Add this to the list of things the 114th U.S. Congress likely won’t get done before it fades into history on Jan. 3: Providing relief from the inter partes review (IPR) intimidation racket. It’s not for want of trying. But the only attempts were specifically aimed at keeping drug companies from being pushed around by the government-sanctioned playground bullies who use the threat and filing of IPR patent challenges to demand a lot more than lunch money.
The trouble is a lot of lawmakers didn’t want to stand up for drug companies, who aren’t the most popular kids on the block right now because of public outrage over their prices. As a result, the reform language was no more than a placeholder in the Senate PATENT Act, which hasn’t made it out of the Senate.
Because Congress has refused to step in, drug companies are no longer the only target of IPR threats. Now the bullies and would-be stock manipulators are picking on one of the popular kids – high-tech Silicon Valley companies, like Power Integrations Inc. In its attempted shakedown of Power Integrations, Silver Star Capital LLC made no bones about the fact that its threats were all about a payoff, in one form or another.
It all began earlier this year when Kevin Barnes, principal of Silver Star, threatened Power Integrations with an IPR challenge to one of its critical patents, but said he was “open to a collaborative discussion ... [to] consider alternatives.” He later called the company with his settlement offer – Power Integrations could pay $600,000 up front plus 10 percent of the gross of any damages it collected for infringement of the '079 patent going forward or pay $1.8 million up front plus 3 percent gross of any damages collected. In exchange, Silver Star wouldn’t file the IPR petition.
(A bit of irony here. Silver Star wants a share of future infringement damages for a patent it claims is obviously invalid?)
When Power Integrations, through its attorney, rejected the offer, Barnes took offense at the company’s characterization of his tactics as an improper scheme to game the patent system. In a letter to the company, Barnes said (wait for it, another wielding of the iron) he would “not be intimidated by Power Integrations’ legal posturing and attempts to mischaracterize the facts.”
As a side note, Barnes also founded Ferrum Ferro Capital LLC, which tried a similar tactic on Allergan plc last year. Like Power Integrations, Allergan refused to pay up. In that case, the Patent and Trademark Appeal Board (PTAB) rejected Ferrum’s IPR petition challenging a patent covering Allergan’s glaucoma drug Combigan (brimonidine and timolol).
Silver Star and Ferrum are not the only short-sellers looking to make a quick buck or two off the IPR process. In opening IPR petitions to all comers – not just those wanting to actually compete in the market – Congress created a new money-making scheme for short-sellers and others willing to shrug off public disdain about their tactics.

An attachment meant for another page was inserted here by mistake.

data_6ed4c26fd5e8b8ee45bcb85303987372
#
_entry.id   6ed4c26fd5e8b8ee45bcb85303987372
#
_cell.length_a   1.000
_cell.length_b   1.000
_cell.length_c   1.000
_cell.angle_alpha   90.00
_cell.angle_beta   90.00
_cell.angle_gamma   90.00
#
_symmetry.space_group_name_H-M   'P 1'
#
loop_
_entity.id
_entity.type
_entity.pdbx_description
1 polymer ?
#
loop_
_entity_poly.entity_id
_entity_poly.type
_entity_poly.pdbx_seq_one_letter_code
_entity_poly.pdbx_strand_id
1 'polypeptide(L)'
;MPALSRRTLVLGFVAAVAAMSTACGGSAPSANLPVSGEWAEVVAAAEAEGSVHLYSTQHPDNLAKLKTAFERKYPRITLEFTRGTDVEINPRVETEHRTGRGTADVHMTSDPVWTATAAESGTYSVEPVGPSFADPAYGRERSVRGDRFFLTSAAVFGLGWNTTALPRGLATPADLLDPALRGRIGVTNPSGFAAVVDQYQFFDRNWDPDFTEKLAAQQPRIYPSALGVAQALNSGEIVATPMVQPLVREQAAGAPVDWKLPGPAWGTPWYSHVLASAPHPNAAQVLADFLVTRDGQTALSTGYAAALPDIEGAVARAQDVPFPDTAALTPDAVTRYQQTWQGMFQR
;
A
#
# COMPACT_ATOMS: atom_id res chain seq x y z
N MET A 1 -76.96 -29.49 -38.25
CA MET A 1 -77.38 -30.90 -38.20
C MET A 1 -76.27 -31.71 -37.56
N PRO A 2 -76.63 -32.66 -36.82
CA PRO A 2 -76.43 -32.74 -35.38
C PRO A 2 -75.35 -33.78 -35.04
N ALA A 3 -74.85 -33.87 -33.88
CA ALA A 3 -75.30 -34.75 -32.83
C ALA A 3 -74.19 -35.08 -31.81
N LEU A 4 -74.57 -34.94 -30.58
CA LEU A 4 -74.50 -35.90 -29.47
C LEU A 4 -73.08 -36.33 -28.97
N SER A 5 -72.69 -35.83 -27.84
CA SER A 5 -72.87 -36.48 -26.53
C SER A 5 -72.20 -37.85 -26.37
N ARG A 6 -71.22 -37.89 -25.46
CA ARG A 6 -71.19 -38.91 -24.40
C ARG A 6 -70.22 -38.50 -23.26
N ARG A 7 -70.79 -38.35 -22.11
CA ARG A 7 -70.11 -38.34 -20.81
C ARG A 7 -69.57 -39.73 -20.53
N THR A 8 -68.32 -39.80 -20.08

It’s all about the money
As long as the bullies picked on drug companies that surround their long-term investment in pricy drugs with a high patent fence, many in Congress saw no need to confront them. And the high drug prices gave hedge fund managers and the like an altruistic excuse for their bullying. Yes, they stood to profit, but they also were “looking out for the public interest” because their patent challenges could open the market to competition and lower drug prices.
But in tackling companies like Power Integrations, the bullies are no longer bothering to cite a social good. It’s all about the money. For instance, Barnes was up front about Silver Star holding “various long/short positions in the securities of an assortment of global semiconductor technology enterprises,” adding that the company was just “supporting its investment interests” with its IPR threat.
To justify his demands, Barnes quoted a ruling last year in Coalition for Affordable Drugs VI, LLC v. Celgene Corp. in which PTAB refused to sanction the coalition, run by hedge fund manager Kyle Bass, for alleged abuse of the IPR process.
“Profit is at the heart of nearly every patent and nearly every inter partes review. As such, an economic motive for challenging a patent claim does not itself raise abuse of process issues,” PTAB said. “We take no position on the merits of short-selling as an investment strategy other than it is legal, and regulated.”
Ironically, the IPR process was high-tech's solution to shutting down an earlier playground bully – patent trolls, aka patent-assertion entities. The idea was that an IPR would allow companies playing in the marketplace to challenge a troll's flimsy patents before the Patent and Trademark Office rather than resorting to expensive, lengthy litigation.
But the way Congress conceived it, the IPR process isn't limited to troll hunting. Anyone can use it to try to invalidate any patent, based on prior art. Thus, the law gave birth to the so-called "reverse patent trolls" who try to exploit the IPR process to short-sell the stocks of targeted companies.
While the 114th Congress isn’t likely to take down this new breed of bullies in the time it has remaining, perhaps the new in-your-face shakedowns of high-tech companies will finally be enough to force the next Congress to slam the door on the extortion practices it legitimized when it revised the U.S. patent system a few years ago.